Highlands and Islands Labour MSP, Rhoda Grant, has condemned the announcement that plans to centralise air traffic control (ATC) in the Highlands and Islands will go ahead, despite fierce opposition from local communities, from the Prospect Union and from a cross section of MSPs.
Highlands and Islands Airports Ltd (HIAL) has announced that air traffic control for five Scottish regional airports will be undertaken centrally from Inverness.
The airports involved are Sumburgh, Dundee, Inverness, Kirkwall and Stornoway.
HIAL said the change will modernise air traffic control but the Prospect Union say the plan puts 60 jobs at risk and described it as “poorly thought through”.
The Union stated: “It will rely on remote towers, which will not need to be staffed, feeding information to a new surveillance centre in Inverness.
Rhoda Grant, MSP said: “From the day these proposals were first aired in 2017 I have received representation from local communities who are desperate to maintain the current system for safety reasons and to protect island jobs.
“I have been told that this project relies on superhigh bandwith to succeed.
“We all know that many of our remote and rural areas do not have this so how can HIAL press on regardless?
“The proposals to downgrade services at Wick and Benbecula are astounding given the localities have been earmarked as space ports.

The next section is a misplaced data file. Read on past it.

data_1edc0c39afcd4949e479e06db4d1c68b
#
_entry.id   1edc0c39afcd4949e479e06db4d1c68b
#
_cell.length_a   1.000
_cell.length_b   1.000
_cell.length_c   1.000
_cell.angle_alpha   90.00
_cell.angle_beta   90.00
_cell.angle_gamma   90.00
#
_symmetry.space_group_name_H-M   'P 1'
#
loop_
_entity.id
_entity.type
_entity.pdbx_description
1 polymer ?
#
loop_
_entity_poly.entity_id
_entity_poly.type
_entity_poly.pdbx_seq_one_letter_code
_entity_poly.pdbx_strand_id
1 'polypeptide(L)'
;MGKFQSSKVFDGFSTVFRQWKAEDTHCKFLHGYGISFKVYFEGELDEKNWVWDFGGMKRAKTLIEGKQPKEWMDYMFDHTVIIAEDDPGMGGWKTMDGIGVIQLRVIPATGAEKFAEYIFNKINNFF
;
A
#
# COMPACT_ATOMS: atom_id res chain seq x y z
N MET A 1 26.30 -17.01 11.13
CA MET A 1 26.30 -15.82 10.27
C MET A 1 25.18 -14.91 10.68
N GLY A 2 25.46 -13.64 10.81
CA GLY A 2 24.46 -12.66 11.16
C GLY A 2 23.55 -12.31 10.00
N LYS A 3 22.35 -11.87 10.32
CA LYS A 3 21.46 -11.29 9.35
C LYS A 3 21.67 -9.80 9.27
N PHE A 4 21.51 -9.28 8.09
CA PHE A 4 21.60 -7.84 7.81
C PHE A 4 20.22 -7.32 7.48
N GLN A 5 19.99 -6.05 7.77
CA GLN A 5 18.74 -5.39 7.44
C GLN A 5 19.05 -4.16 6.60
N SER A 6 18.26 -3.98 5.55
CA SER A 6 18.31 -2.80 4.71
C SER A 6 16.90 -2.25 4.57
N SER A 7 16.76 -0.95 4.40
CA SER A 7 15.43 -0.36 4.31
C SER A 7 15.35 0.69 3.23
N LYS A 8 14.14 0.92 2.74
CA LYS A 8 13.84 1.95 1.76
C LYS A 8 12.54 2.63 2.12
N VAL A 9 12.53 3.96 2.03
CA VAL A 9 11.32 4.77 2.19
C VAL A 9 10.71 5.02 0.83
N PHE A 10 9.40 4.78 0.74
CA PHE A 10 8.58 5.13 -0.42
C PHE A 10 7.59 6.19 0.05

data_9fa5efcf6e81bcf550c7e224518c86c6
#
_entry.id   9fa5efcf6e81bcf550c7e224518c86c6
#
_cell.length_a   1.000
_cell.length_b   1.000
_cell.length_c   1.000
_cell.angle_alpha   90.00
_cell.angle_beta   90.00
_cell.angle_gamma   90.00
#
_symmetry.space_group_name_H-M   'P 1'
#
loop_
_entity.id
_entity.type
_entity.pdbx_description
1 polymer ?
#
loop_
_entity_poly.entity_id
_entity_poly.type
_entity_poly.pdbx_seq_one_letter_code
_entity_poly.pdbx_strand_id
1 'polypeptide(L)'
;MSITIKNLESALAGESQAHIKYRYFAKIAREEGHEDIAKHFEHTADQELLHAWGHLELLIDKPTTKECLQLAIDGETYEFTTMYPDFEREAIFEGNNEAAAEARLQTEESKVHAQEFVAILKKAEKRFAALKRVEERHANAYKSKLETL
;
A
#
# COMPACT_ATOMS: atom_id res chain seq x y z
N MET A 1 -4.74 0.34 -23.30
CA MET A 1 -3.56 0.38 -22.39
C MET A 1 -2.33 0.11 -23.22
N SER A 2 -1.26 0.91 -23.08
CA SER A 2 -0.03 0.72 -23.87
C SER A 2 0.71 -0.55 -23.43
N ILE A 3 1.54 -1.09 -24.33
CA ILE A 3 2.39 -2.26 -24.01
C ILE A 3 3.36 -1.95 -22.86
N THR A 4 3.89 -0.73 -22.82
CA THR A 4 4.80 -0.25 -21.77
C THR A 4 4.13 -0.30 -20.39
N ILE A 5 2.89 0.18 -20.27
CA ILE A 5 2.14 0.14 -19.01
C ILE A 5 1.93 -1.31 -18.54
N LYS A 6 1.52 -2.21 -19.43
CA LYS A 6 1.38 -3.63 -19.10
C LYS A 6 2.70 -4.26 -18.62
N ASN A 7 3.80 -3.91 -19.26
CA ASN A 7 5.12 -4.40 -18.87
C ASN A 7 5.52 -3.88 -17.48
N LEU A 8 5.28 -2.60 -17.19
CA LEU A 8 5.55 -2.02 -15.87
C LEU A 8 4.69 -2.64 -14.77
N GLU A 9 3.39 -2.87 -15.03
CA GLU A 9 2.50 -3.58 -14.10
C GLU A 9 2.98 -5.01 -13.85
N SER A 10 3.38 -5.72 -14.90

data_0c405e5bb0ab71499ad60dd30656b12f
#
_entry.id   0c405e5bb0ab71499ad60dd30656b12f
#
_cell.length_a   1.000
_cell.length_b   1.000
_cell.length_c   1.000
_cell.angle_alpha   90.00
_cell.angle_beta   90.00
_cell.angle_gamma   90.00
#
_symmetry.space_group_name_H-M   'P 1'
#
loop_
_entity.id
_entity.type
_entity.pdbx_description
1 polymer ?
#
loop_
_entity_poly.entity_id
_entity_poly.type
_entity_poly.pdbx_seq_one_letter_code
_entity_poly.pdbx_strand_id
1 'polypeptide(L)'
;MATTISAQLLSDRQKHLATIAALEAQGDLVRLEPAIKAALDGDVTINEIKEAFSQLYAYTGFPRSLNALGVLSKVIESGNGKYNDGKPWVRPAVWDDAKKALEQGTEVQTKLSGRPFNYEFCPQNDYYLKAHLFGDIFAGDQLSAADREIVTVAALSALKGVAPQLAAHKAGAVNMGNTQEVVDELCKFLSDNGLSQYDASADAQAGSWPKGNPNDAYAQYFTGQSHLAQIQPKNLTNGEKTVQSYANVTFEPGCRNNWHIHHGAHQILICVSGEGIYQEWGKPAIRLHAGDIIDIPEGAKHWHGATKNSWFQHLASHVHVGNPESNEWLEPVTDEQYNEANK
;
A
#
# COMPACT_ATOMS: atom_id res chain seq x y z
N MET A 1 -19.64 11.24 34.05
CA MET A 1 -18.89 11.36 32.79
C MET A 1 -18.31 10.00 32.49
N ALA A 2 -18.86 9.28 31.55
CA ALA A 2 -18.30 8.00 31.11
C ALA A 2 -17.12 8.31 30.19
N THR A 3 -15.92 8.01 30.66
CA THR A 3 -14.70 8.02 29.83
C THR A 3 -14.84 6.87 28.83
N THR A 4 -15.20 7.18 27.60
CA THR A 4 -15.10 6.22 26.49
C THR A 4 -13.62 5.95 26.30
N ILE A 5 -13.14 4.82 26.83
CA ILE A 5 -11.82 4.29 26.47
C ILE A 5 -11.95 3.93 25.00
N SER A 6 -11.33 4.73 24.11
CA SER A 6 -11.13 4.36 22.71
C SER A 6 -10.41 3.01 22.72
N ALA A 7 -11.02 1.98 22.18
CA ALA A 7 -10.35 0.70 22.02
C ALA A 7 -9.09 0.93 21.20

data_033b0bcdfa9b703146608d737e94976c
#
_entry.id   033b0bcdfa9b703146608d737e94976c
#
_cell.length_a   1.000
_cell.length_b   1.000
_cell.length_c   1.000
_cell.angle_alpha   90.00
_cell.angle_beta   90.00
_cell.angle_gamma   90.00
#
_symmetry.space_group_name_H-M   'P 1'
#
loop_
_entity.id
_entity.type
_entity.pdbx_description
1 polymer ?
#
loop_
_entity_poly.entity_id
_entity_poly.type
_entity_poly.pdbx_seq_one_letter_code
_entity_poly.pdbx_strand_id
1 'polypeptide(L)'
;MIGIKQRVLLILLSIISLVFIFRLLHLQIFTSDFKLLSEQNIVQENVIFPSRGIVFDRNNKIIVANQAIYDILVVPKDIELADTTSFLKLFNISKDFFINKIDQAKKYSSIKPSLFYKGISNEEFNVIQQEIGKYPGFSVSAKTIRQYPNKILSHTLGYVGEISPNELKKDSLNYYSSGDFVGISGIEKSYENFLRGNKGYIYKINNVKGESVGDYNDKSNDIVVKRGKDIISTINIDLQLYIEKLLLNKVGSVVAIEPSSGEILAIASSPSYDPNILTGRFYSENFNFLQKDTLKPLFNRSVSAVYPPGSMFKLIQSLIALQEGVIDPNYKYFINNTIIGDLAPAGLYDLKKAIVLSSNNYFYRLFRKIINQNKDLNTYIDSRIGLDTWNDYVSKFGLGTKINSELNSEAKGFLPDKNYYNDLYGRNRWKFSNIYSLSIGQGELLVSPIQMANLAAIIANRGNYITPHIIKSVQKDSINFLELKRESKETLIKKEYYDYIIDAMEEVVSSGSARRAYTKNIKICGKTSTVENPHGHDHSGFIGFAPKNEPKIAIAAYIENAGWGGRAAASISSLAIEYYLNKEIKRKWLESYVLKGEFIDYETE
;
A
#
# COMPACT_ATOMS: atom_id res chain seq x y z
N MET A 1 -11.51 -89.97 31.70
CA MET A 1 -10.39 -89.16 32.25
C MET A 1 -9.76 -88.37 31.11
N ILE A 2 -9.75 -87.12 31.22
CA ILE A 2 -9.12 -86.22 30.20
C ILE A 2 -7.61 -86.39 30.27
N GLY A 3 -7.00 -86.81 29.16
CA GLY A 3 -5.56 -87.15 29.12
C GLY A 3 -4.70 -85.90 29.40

“These decisions also fly in the face of the Scottish Government’s own recently published Islands Plan which seeks to protect and improve services and employment in island communities.
“HIAL appears to be intent on pushing this through despite its own consultants identifying the ‘remote tower’ model as the most costly and risky option.
“While this decision fits with the Scottish Government’s determination to centralise services out of local areas, it is an appalling decision and HIAL and the Scottish Government must stop these plans right now before remote air services are jeopardised and more local jobs are taken out of rural communities.”
Western Isles SNP MP Angus MacNeil also criticised the move.
He told the Gazette: “HIAL have named this high risk and costly option as ‘remote towers’ when in actual fact it is the centralisation of air traffic control meaning high-value island jobs going to Inverness.
“The Scottish Government and the Scottish Parliament committees, particularly the Rural Economy and Connectivity Committee should be scrutinising this proposal line-by-line because it has huge implications not only for transport but for the community in the Western Isles.
“We know that air traffic control has a difficulty with recruitment and retention, but this is not the case in the island areas – when they recruit locally, they do retain locally.
“There is a huge risk that if air traffic control is centralised in Inverness that all air traffic controllers could be lost from Inverness as they are in demand globally and we would find ourselves without air traffic control anywhere in the HIAL network.
“This is an ill-conceived proposal which HIAL has somehow taken regardless of the warning voices from everyone else.”